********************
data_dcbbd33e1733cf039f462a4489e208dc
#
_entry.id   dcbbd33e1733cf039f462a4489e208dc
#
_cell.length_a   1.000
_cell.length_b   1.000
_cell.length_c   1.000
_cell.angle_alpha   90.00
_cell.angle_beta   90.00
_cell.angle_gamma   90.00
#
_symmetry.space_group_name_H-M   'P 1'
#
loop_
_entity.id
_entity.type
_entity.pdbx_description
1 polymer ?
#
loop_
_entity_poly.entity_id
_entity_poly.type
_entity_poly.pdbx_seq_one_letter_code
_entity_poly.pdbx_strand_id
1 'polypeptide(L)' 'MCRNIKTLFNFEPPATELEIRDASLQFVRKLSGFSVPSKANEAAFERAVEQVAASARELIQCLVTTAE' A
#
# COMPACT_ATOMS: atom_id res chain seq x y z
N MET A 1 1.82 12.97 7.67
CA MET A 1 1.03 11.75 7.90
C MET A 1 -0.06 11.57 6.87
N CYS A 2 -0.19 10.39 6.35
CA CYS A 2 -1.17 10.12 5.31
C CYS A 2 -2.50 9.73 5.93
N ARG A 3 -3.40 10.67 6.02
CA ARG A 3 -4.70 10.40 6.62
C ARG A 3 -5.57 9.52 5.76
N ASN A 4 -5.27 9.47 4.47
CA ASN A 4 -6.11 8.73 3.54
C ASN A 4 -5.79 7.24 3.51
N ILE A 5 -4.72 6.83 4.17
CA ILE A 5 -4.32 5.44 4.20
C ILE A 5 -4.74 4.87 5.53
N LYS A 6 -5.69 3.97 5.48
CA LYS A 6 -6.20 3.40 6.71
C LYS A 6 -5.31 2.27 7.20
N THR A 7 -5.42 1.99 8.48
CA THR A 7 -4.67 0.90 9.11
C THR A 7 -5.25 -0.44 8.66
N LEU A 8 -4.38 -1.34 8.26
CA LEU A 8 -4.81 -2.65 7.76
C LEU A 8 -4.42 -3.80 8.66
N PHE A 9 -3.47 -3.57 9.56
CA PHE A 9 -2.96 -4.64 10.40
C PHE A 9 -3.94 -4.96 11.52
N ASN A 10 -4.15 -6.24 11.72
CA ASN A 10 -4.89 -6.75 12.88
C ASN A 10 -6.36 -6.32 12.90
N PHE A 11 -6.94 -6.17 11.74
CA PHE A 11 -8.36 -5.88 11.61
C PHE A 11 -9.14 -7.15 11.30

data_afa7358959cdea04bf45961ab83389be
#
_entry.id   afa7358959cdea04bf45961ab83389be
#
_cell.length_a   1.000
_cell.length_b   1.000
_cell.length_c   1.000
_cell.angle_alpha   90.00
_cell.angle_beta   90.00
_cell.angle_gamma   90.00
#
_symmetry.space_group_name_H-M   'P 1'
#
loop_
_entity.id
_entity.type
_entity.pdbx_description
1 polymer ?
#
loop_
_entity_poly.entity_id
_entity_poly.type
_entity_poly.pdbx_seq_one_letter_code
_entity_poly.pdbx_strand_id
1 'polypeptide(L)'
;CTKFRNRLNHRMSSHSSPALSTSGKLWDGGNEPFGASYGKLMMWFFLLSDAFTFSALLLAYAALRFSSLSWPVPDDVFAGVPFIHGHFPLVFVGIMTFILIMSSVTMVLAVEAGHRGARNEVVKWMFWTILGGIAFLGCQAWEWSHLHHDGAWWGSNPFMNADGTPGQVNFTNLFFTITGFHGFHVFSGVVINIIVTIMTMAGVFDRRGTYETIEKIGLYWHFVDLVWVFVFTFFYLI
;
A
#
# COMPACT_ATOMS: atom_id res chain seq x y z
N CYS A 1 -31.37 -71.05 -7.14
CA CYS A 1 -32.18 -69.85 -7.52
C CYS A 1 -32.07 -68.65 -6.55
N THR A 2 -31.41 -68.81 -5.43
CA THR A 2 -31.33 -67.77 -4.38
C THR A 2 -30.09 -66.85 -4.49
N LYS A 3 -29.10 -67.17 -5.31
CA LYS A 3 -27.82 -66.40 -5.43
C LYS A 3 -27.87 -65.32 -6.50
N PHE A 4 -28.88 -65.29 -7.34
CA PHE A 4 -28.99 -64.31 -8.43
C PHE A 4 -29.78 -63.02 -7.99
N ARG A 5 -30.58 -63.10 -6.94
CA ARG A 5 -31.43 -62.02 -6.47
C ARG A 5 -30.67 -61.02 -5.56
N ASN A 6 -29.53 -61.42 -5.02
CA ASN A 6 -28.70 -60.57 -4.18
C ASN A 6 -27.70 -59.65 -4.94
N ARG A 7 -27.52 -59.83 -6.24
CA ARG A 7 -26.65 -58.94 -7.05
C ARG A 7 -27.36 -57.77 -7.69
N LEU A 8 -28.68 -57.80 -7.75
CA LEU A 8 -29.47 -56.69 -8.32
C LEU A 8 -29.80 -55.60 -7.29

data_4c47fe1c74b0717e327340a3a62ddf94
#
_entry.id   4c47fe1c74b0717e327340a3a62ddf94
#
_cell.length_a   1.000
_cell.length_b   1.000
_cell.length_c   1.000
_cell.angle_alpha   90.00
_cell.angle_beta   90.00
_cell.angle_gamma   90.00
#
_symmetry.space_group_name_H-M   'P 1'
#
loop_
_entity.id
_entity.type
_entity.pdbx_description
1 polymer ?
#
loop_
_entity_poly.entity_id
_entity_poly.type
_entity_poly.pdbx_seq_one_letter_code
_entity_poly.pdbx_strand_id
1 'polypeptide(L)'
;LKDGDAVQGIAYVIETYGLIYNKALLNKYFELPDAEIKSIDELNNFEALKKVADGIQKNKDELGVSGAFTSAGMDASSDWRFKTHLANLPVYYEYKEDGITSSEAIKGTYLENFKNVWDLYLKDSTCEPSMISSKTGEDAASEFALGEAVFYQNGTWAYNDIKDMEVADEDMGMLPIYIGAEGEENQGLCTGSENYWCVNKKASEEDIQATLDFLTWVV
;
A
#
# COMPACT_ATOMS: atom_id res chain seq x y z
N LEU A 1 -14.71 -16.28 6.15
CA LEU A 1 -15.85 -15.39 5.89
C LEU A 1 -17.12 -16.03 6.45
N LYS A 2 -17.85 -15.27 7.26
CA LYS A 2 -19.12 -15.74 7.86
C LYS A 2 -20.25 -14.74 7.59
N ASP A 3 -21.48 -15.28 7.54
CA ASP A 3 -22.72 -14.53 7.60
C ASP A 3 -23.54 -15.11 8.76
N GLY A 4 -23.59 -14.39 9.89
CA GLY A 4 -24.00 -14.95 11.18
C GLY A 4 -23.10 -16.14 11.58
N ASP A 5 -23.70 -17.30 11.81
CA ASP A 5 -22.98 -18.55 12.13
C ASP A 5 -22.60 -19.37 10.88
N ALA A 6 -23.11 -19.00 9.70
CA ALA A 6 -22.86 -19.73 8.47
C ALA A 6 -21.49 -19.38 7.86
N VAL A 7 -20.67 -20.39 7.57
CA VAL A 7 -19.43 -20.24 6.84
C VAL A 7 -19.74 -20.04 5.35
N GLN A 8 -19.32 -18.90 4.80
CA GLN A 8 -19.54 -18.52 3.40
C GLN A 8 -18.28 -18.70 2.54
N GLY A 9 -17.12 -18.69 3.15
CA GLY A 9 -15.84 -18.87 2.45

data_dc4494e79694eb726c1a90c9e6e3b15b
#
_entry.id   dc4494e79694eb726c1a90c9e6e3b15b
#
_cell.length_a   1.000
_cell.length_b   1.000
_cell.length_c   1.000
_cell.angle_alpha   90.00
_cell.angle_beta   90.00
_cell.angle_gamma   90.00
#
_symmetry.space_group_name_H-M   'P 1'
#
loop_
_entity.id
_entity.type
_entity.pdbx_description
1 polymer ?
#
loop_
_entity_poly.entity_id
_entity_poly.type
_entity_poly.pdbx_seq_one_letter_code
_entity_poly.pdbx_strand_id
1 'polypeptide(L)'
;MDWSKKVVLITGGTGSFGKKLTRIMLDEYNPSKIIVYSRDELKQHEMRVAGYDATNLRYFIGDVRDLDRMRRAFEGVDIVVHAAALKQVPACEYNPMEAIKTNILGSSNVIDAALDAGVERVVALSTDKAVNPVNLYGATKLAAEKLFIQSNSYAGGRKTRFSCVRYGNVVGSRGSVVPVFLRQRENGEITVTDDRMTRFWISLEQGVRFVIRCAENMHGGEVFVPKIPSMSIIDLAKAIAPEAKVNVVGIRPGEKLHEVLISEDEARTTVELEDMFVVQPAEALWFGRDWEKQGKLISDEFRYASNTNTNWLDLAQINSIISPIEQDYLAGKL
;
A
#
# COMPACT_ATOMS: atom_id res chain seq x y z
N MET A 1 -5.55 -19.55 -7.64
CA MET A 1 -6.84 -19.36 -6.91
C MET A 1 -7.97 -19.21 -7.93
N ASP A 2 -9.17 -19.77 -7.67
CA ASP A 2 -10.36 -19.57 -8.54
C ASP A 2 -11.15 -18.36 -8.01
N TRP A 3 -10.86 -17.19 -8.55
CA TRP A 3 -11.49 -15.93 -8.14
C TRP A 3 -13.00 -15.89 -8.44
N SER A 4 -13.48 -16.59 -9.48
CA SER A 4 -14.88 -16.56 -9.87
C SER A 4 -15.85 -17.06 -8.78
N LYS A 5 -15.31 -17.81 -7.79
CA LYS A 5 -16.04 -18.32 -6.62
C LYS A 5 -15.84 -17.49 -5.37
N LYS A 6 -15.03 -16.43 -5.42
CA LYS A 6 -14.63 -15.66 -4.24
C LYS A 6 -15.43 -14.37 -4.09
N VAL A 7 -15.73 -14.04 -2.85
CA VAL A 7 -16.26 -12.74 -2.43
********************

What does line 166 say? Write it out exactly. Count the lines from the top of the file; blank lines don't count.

N GLN A 8 -19.32 -18.90 4.80